Bucharest, Romania · November 23, 1940
In September 1940 Field Marshal Wilhelm Keitel, chief of the German high command, announced that Wehrmacht troops were being sent to Romania “in case a war with Soviet Russia is forced upon us.” Early the next month German troops entered the country ostensibly to train and rebuild the Romanian military after King Carol II abdicated in favor of his 19‑year‑old son Michael (Mihai). Actually the German presence protected Romania’s dozen oil fields in and around Ploesti (Ploieşti), which had become vitally important to the German war effort since Germany itself possessed virtually no oil outside synthetic oil laboriously extracted from the nation’s plentiful coal deposits. On this date in 1940 Romanian dictator Marshal Ion Antonescu followed neighboring Hungary into the Axis Tripartite military pact. The pact, signed at its outset by representatives of Germany, Italy, and Japan on September 27, 1940, in Berlin, pledged member states to fight any state that declared war on another treaty member. Antonescu’s decision to throw his country’s lot in with other Axis states—Slovakia, a puppet state from dismembered Czechoslovakia, joined the next day—had devastating and long-term consequences for his country when Romania became Adolf Hitler’s principal spear carrier in Eastern Europe. (Romanians sent to fight in the Soviet Union exceeded the number of all of Germany’s other allies combined, including Italy.) In the fighting around Stalingrad (Volgograd) alone (November 1942 to the end of January 1943), Romanian Third and Fourth Army dead, wounded, and missing approached 160,000 men (one source says 200,000), with heavy losses in artillery, armor, and aircraft. Some 3,000 Romanians entered Soviet captivity. The staggering losses effectively ended Romania’s offensive capability for the remainder of the war and pushed the country into exploring ways to withdraw from the conflict. In the fall of 1944, with the U.S. Army Air Forces hammering Romania from above, a resurgent Soviet Union overran Romania, forcing an armistice. Romania’s defection significantly hastened the end of the war. Her natural resources were now denied to Germany and her forces constituted the fourth largest Allied army. Of the 538,000 Romanian soldiers who fought the Axis in 1944–45 (in Hungary, Yugoslavia, Austria, and Czechoslovakia), some 167,000 were killed, wounded, or went missing.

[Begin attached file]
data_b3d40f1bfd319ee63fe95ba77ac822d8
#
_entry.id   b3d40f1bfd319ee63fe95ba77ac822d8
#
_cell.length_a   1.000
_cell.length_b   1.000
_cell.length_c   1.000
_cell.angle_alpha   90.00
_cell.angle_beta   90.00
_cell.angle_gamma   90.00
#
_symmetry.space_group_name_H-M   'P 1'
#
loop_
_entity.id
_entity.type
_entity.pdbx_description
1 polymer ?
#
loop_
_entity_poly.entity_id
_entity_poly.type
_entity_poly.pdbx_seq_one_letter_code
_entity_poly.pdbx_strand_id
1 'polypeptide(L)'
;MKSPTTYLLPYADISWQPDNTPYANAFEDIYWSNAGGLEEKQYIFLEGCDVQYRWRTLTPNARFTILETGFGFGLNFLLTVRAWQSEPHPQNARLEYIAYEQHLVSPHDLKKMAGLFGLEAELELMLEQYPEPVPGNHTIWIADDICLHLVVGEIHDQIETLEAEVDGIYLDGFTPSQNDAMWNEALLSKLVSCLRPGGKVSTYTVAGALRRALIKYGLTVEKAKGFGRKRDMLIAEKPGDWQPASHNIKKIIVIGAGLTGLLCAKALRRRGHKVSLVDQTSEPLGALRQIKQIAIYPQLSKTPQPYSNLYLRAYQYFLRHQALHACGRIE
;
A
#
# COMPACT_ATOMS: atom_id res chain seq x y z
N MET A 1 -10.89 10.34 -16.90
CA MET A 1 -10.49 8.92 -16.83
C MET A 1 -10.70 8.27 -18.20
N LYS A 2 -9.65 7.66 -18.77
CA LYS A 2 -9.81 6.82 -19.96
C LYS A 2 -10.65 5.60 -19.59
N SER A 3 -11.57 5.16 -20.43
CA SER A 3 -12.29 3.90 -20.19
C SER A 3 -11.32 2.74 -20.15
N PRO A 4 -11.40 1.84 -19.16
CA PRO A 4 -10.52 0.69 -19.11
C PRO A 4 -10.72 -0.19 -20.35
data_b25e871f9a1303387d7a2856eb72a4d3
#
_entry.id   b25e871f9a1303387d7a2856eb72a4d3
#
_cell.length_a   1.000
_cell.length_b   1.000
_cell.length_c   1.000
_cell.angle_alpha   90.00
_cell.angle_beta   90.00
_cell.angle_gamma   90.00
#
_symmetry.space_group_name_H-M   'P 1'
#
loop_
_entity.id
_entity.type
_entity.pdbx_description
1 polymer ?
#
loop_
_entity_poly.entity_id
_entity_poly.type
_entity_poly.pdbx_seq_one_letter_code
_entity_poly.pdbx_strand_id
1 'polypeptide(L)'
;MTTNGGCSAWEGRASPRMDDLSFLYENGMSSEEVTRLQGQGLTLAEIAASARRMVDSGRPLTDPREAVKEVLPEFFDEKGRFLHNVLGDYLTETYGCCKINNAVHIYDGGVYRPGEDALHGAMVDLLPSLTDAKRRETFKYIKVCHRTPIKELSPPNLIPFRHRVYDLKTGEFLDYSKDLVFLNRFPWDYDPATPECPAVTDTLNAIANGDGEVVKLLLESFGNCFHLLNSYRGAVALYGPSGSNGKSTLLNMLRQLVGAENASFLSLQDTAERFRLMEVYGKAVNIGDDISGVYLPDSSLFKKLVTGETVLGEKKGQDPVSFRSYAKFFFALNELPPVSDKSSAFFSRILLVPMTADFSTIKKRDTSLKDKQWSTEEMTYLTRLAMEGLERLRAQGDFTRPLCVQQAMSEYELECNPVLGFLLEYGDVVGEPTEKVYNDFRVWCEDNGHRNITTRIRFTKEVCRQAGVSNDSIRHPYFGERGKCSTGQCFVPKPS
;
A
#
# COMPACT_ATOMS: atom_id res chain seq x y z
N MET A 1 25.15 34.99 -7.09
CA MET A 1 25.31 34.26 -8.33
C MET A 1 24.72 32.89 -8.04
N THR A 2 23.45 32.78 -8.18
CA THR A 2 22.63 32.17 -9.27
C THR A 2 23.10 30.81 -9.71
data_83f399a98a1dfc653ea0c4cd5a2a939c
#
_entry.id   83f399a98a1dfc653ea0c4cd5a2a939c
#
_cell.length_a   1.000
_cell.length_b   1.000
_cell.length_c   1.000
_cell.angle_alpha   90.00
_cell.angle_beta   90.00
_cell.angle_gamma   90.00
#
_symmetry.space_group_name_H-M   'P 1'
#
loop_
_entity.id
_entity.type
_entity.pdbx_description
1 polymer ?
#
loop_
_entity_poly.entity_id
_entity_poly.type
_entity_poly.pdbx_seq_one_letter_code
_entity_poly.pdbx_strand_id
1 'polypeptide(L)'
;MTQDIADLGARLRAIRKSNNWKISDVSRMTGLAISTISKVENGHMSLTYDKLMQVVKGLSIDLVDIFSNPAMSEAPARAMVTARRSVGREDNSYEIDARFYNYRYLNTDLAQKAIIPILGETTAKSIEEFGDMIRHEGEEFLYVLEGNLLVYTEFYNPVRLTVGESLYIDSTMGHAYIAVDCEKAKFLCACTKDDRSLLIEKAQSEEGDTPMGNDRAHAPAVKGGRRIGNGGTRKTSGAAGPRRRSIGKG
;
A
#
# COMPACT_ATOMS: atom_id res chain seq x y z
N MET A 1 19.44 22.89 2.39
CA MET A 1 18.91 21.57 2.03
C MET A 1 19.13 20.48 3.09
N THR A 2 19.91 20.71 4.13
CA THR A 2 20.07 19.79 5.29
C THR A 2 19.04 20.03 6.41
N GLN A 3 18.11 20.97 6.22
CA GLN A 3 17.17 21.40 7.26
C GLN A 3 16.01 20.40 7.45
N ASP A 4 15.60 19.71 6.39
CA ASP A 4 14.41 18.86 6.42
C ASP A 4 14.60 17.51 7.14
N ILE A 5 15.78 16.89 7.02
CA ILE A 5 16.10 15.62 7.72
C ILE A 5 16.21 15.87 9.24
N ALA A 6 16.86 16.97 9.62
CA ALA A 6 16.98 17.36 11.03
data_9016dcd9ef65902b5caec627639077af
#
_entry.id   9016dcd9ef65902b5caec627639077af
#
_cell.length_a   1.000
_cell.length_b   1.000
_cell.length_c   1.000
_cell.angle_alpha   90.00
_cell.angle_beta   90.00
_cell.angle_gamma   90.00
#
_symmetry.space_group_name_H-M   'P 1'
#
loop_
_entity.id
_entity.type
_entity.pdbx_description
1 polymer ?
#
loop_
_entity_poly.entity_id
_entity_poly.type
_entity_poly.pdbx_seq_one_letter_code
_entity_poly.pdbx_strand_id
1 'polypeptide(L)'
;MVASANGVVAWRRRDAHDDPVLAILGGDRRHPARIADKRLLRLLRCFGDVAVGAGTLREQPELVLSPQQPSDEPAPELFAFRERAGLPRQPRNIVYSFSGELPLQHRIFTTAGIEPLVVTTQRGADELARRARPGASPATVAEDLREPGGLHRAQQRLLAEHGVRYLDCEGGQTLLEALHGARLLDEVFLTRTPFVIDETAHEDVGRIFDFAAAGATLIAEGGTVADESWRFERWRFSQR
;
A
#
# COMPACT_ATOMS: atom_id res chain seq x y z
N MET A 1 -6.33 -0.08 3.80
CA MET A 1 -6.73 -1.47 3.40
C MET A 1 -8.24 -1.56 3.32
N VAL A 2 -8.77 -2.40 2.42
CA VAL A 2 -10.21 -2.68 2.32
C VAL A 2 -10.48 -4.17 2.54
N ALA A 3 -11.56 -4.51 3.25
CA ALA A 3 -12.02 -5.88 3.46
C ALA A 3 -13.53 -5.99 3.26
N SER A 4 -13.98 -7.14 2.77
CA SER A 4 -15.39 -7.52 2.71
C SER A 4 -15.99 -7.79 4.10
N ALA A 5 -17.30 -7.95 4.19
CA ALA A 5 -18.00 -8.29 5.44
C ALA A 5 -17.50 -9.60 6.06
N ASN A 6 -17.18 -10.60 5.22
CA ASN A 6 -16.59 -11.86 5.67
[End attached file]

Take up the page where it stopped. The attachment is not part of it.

Romanian Armed Forces During World War II
Left: As a member of the Axis, Romania joined the invasion of the Soviet Union on June 22, 1941 (Operation Barbarossa). Romanian forces played a large role during the fighting in Bessarabia, which the Soviets occupied in 1940 in the wake of the 1939 Molotov-Ribbentrop Pact, as well as in the Ukraine, Crimea, and Stalingrad. In this photograph King Mihai I (left) and Gen. Ion Antonescu are seen inspecting the Bessarabia front in July 1941. Romanian troops suffered heavy casualties retaking Bessarabia: 22,765 men and 58 aircraft. Soviet losses were 17,893. On August 21, 1941, as a reward for commanding the troops that returned Bessarabia and Northern Bukovina to Romania, Mihai confirmed the rank of Field Marshal on Antonescu.
Right: Romanian troops in the Don-Stalingrad area, mid-1942. The Romanians reached the Don River on July 27, where they began assisting German troops. In early August the two armies had broken through Soviet defenses. In September the Third and Fourth Romanian Armies took up positions around Stalingrad, as did the German Sixth Army, the German Fourth Panzer Army, the Italian Eight Army, and the Hungarian Second Army. At the same time the first elements of the Romanian Air Corps arrived on the Stalingrad front.
Left: Romanian forces took part in the Axis Crimean campaign of 1942. This photograph depicts Romanian soldiers with Soviet POWs during a rest period. The fighting around the strategically important Soviet naval base at Sevastopol continued until July 4, 1942, when the campaign ended. The Red Army suffered 50,000–60,000 casualties and the loss of about 95,000 taken captive defending the city. Axis armies lost 35,559 men, of which 8,454 were Romanian, during the same battle. The total number of casualties suffered by Romanian troops during the 295 days of the Crimean campaign was about 19,000.
Right: The IAR 80 was the main Romanian fighter during World War II, remaining in front-line use until the 1944 armistice. Some 346 units were produced up to September 30, 1944. When the IAR 80 entered service in 1939, it was comparable to the German Messerschmitt Bf 109E, the British Hawker Hurricane, and the U.S. Curtiss P‑40 Warhawk. In the summer of 1943, IAR 80s were transferred to Romania for air defense duties, where they were used in combat against low-flying, four-engine U.S. B‑24 Liberator attacks on the oil refinery installation at Ploieşti. According to Romanian statistics, on August 1, 1943, IARs and Messerschmitts shot down ten B‑24s, with two probables. On June 10, 1944, IAR 80s and German-piloted Messerschmitts took part in one of the major air battles over Romania when 36 U.S. P‑38 Lightning dive bombers, carrying one bomb each, attacked Ploieşti. The U.S. lost nearly two dozen P‑38s to the Axis two.
Photo Montage of Romanian Armed Forces on the Eastern Front, 1941–1943